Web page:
2. Cranberries + Testing - Active retrieval is where it's at.
3. Curveballs - Interleave yourself some curves.
4. Elaboration - Explain it like I'm 5.
5. Testing - Static vs. Dynamic.
To optimizing and actualizing and making it stick!
In this pretty easy-reading book, Peter Brown summarizes some of the latest findings in cognitive science, and many of these findings contradict what is often assumed about learning. First, many k-12 and college students are taught to (and do) use the 'reread and highlight' method to try and absorb content. Well, while this works to an extent, it leads more to an illusion of mastery than mastery. What works better? Read the content and quiz yourself; information retrieval is the key. Retrieving helps to build stronger connections in the brain that will lock information into memory. What's more - and this is another chapter - the harder the retrieval, the stronger your retention of what is retrieved. (So, writing a short essay recalling the concepts works better than true/false and multiple choice recall.)
Another myth? While we all certainly have learning preferences (I like to receive my information in written form), that doesn't mean we learn best when receiving information in that form (I can do as well when I receive information audibly as when it is written, even though I prefer the latter). Brown reviews literature that shows that, at least as of now, there is no evidence that shows that how one receives information substantially affects how well we learn the material (after all, hearing or reading a phone number is immaterial to what i am remembering: not the sound or sight of the number, but the number itself). But what they do find is that whether one is an "example learner" or a "rule learner" does have an impact in how well one learns. That is, those who see and practice a math problem and are able to see what the rules are behind the example and commit the rule, rather than the example, to memory will tend to learn better. Also, another factor that affects how well we learn is our mindset, whether we learn for mastery or learn for performance. Those who learn for performance - so that they can show how good they are - tend to tackle learning new things (things that might make them look bad) with trepidation, but those who learn for mastery aspire to acquire new skills openly, without regard to whether they will fail before mastering.
These are just some of the lessons from this book. Whether you are a student, teacher, professor, coach, trainer, or any other professional whose job entails teaching others, this is a good book to have. (I'm a professor in a College of Education, and I definitely plan on allowing what I've gleaned from this book to inform my practice.) It is quite informative not only by way of learning theory, but backs up the theory with both empirics and suggestions for practice. Good one.
Top international reviews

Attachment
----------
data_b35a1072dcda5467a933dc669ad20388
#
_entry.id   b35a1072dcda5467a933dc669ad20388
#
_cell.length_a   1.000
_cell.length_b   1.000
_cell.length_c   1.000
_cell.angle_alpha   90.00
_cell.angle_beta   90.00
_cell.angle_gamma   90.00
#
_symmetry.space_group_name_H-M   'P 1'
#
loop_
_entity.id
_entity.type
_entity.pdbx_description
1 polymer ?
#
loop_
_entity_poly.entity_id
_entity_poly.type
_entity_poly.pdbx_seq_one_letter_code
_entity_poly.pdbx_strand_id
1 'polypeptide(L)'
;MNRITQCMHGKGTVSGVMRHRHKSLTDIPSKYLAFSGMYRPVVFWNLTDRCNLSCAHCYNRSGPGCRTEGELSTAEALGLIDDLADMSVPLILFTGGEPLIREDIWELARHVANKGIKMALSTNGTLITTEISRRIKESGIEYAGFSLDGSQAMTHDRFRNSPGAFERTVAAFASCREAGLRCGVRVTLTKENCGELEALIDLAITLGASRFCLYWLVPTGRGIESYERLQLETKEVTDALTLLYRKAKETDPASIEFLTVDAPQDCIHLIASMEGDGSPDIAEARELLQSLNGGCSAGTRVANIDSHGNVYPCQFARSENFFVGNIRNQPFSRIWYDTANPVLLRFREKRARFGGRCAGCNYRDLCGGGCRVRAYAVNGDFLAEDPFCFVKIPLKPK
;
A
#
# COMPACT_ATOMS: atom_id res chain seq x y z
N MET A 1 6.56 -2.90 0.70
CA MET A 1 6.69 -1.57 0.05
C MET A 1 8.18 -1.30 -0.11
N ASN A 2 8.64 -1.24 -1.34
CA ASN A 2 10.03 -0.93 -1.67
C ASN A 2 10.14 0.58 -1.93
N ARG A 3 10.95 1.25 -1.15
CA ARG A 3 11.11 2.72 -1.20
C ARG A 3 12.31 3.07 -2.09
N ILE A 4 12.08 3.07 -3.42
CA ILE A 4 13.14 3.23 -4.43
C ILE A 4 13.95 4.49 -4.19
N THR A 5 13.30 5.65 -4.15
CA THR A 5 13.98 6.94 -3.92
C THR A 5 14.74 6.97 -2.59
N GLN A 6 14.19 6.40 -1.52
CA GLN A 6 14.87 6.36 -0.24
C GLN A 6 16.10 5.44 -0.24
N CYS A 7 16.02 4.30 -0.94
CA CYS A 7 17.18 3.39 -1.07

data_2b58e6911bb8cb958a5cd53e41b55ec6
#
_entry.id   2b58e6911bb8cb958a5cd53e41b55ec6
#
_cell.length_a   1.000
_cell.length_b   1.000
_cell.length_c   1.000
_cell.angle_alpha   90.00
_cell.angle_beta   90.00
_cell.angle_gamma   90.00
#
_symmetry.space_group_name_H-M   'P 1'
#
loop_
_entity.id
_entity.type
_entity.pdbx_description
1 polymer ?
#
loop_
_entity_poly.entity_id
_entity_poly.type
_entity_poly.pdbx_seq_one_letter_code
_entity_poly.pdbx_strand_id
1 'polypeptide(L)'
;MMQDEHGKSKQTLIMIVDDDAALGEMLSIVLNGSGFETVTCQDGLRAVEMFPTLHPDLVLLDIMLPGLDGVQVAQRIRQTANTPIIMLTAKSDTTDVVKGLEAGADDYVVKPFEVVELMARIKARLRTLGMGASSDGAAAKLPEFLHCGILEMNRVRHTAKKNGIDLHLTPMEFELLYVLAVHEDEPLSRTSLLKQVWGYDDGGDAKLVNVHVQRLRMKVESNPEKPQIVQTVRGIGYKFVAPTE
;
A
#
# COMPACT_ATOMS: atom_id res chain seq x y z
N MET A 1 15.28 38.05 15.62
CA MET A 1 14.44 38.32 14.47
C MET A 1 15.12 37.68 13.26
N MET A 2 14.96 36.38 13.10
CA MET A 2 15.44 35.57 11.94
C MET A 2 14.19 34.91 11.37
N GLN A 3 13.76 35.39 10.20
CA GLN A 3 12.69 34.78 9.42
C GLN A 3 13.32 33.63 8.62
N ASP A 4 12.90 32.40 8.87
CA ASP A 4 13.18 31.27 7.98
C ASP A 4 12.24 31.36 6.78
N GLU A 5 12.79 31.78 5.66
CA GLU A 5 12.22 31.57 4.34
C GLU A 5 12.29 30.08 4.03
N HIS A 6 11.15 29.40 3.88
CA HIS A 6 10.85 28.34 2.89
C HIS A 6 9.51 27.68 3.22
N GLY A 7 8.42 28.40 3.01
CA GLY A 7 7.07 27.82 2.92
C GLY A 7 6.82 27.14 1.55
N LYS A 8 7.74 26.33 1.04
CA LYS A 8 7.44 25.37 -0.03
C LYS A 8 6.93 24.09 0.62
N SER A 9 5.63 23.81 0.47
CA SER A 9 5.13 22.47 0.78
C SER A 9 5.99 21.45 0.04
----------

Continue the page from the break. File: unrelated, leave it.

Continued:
Die Schlüsselkonzepte sind weder neu noch besonders außergewöhnlich, man könnte sie auf einer Seite zusammen fassen.
-Wir lernen am besten fürs Langzeitgedächtnis, wenn wir Pausen zwischen dem lernen einlegen.
-"Einbrennen" von Informationen durch simple Wiederholung ist nicht effektiv, führt aber zum Irrtum, dass wir glauben alles zu wissen.
-Wenn wir uns selbst Tests stellen, bleiben die Informationen besser im Gedächtnis und wir haben ein besseres Urteil über unser Wissen.
-Karteikarten sind hilfreich um sich selbst zu testen.
-Benutze eine Lernkartei(Leitner Box)
-Mnemotechniken können helfen arbiträre Informationen zu lernen.
Hier, habe euch 20€ gespart. Der Rest des Buches ist Füllmaterial und verwässert die Informationen.
Ich beschäftige mich seit über 20 Jahren intensiv mit dem Thema und verdiene meine Brötchen damit, dass ich anderen helfe (Deutsch) schneller als die Norm zu lernen und dacht ich hätte alles gelesen, aber Make it Stick hat mich zugegebenermaßen überraschenderweise inspiriert. Vieles hatte ich über die Jahre bereits irgendwo mal gelesen aber hier kommt viel Gutes und vor allem Vernünftiges an einem Ort zusammen.
Wer heute noch an Lernertypen glaubt oder Auswendiglernen und Prüfungen verteufelt, ist u.U. nicht auf der Höhe der Zeit bzw. betrachtet diese Ansätze zu isoliert. Es geht vor allem auch um die Tauglichkeit verschiedener Ansätze für den Alltag. Wir können aus der Ausbildung in manchen Berufen bzw. Fächern auch einiges auf andere Bereiche übertragen.
Mich hat dieses Buch, dass mir übrigens von einem Deutschlerner empfohlen wurde, inspiriert, meine Arbeit noch zusammenhängender zu gestalten und häufigere Tests mit einzubauen.
Für oben genannte Anleitungen zum besser Lernen kann ich getrost Metzner/Schuster: Lernen zu Lernen und was Fremdsprachen betrifft: Robert Kleinschroth: Der Schlüssel zur richtigen Technik empfehlen. Tony Buzan ist für die interessant, die sich viele Fakten merken müssen und die Muße haben sich mit Mnemo-Techniken auseinanderzusetzen. Ich benutze diese zwar auch heute nach 20 Jahren noch für bestimmte Zwecke (unregelmäßige Verben, Artikellernen etc.) aber habe damals der Illusion unterlegen, diese könnten alleine das Lernen revolutionieren.